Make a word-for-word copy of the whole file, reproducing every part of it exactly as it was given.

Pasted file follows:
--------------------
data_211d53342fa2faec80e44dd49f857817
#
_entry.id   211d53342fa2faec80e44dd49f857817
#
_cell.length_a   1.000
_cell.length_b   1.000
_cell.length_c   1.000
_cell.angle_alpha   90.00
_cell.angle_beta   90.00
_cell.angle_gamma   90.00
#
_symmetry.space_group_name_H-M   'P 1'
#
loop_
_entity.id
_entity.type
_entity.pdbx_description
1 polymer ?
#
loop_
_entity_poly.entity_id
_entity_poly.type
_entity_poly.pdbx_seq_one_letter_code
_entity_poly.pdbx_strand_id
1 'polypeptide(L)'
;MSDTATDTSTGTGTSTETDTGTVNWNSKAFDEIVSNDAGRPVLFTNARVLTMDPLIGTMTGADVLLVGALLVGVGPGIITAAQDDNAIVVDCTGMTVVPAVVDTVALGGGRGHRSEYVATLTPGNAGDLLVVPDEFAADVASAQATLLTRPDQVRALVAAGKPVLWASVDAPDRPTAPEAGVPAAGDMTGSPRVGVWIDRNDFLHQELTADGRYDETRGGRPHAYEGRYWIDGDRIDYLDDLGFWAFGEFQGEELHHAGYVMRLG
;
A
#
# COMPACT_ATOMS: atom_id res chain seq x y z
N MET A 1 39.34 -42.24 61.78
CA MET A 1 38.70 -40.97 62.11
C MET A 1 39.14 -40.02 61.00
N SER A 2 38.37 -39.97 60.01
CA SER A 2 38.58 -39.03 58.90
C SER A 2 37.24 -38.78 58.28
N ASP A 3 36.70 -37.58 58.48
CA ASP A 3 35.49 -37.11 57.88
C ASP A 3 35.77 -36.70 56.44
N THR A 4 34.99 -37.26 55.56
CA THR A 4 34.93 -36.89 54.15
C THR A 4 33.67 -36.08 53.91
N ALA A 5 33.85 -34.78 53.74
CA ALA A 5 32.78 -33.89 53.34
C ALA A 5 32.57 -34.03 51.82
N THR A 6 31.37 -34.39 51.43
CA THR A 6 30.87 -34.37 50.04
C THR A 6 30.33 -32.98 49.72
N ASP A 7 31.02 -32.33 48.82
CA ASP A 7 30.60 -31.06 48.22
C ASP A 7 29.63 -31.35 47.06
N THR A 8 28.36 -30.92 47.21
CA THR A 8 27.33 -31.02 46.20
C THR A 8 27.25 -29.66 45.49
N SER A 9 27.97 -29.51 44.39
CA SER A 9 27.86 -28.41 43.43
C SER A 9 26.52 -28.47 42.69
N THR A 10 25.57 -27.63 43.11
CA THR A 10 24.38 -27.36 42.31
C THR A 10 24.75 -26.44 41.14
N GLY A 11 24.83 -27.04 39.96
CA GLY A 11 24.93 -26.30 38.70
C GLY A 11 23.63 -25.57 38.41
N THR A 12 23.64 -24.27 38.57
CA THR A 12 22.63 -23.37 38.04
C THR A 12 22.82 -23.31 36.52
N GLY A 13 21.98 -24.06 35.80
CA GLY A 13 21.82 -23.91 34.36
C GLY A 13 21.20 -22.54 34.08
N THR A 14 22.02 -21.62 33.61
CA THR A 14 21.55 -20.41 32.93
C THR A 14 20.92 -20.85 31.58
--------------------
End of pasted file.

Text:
data_211d53342fa2faec80e44dd49f857817
#
_entry.id   211d53342fa2faec80e44dd49f857817
#
_cell.length_a   1.000
_cell.length_b   1.000
_cell.length_c   1.000
_cell.angle_alpha   90.00
_cell.angle_beta   90.00
_cell.angle_gamma   90.00
#
_symmetry.space_group_name_H-M   'P 1'
#
loop_
_entity.id
_entity.type
_entity.pdbx_description
1 polymer ?
#
loop_
_entity_poly.entity_id
_entity_poly.type
_entity_poly.pdbx_seq_one_letter_code
_entity_poly.pdbx_strand_id
1 'polypeptide(L)'
;MSDTATDTSTGTGTSTETDTGTVNWNSKAFDEIVSNDAGRPVLFTNARVLTMDPLIGTMTGADVLLVGALLVGVGPGIITAAQDDNAIVVDCTGMTVVPAVVDTVALGGGRGHRSEYVATLTPGNAGDLLVVPDEFAADVASAQATLLTRPDQVRALVAAGKPVLWASVDAPDRPTAPEAGVPAAGDMTGSPRVGVWIDRNDFLHQELTADGRYDETRGGRPHAYEGRYWIDGDRIDYLDDLGFWAFGEFQGEELHHAGYVMRLG
;
A
#
# COMPACT_ATOMS: atom_id res chain seq x y z
N MET A 1 39.34 -42.24 61.78
CA MET A 1 38.70 -40.97 62.11
C MET A 1 39.14 -40.02 61.00
N SER A 2 38.37 -39.97 60.01
CA SER A 2 38.58 -39.03 58.90
C SER A 2 37.24 -38.78 58.28
N ASP A 3 36.70 -37.58 58.48
CA ASP A 3 35.49 -37.11 57.88
C ASP A 3 35.77 -36.70 56.44
N THR A 4 34.99 -37.26 55.56
CA THR A 4 34.93 -36.89 54.15
C THR A 4 33.67 -36.08 53.91
N ALA A 5 33.85 -34.78 53.74
CA ALA A 5 32.78 -33.89 53.34
C ALA A 5 32.57 -34.03 51.82
N THR A 6 31.37 -34.39 51.43
CA THR A 6 30.87 -34.37 50.04
C THR A 6 30.33 -32.98 49.72
N ASP A 7 31.02 -32.33 48.82
CA ASP A 7 30.60 -31.06 48.22
C ASP A 7 29.63 -31.35 47.06
N THR A 8 28.36 -30.92 47.21
CA THR A 8 27.33 -31.02 46.20
C THR A 8 27.25 -29.66 45.49
N SER A 9 27.97 -29.51 44.39
CA SER A 9 27.86 -28.41 43.43
C SER A 9 26.52 -28.47 42.69
N THR A 10 25.57 -27.63 43.11
CA THR A 10 24.38 -27.36 42.31
C THR A 10 24.75 -26.44 41.14
N GLY A 11 24.83 -27.04 39.96
CA GLY A 11 24.93 -26.30 38.70
C GLY A 11 23.63 -25.57 38.41
N THR A 12 23.64 -24.27 38.57
CA THR A 12 22.63 -23.37 38.04
C THR A 12 22.82 -23.31 36.52
N GLY A 13 21.98 -24.06 35.80
CA GLY A 13 21.82 -23.91 34.36
C GLY A 13 21.20 -22.54 34.08
N THR A 14 22.02 -21.62 33.61
CA THR A 14 21.55 -20.41 32.93
C THR A 14 20.92 -20.85 31.58